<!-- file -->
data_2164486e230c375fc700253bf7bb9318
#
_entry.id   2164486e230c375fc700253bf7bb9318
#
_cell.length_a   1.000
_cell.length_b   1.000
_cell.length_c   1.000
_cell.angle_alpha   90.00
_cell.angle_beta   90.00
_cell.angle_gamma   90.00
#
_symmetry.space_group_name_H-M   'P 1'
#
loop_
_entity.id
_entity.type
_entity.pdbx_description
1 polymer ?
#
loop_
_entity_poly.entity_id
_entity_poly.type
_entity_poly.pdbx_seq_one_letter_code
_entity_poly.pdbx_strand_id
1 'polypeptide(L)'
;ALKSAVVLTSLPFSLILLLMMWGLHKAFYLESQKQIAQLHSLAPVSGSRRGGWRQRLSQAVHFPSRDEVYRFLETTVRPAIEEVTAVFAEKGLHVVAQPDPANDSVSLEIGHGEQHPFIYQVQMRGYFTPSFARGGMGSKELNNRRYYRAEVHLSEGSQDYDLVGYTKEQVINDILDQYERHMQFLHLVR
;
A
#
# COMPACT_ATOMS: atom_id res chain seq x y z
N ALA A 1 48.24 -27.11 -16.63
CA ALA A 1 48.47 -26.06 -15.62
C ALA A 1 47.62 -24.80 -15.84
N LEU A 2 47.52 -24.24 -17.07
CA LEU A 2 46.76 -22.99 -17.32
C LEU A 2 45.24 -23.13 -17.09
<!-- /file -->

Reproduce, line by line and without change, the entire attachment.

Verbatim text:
data_2164486e230c375fc700253bf7bb9318
#
_entry.id   2164486e230c375fc700253bf7bb9318
#
_cell.length_a   1.000
_cell.length_b   1.000
_cell.length_c   1.000
_cell.angle_alpha   90.00
_cell.angle_beta   90.00
_cell.angle_gamma   90.00
#
_symmetry.space_group_name_H-M   'P 1'
#
loop_
_entity.id
_entity.type
_entity.pdbx_description
1 polymer ?
#
loop_
_entity_poly.entity_id
_entity_poly.type
_entity_poly.pdbx_seq_one_letter_code
_entity_poly.pdbx_strand_id
1 'polypeptide(L)'
;ALKSAVVLTSLPFSLILLLMMWGLHKAFYLESQKQIAQLHSLAPVSGSRRGGWRQRLSQAVHFPSRDEVYRFLETTVRPAIEEVTAVFAEKGLHVVAQPDPANDSVSLEIGHGEQHPFIYQVQMRGYFTPSFARGGMGSKELNNRRYYRAEVHLSEGSQDYDLVGYTKEQVINDILDQYERHMQFLHLVR
;
A
#
# COMPACT_ATOMS: atom_id res chain seq x y z
N ALA A 1 48.24 -27.11 -16.63
CA ALA A 1 48.47 -26.06 -15.62
C ALA A 1 47.62 -24.80 -15.84
N LEU A 2 47.52 -24.24 -17.07
CA LEU A 2 46.76 -22.99 -17.32
C LEU A 2 45.24 -23.13 -17.09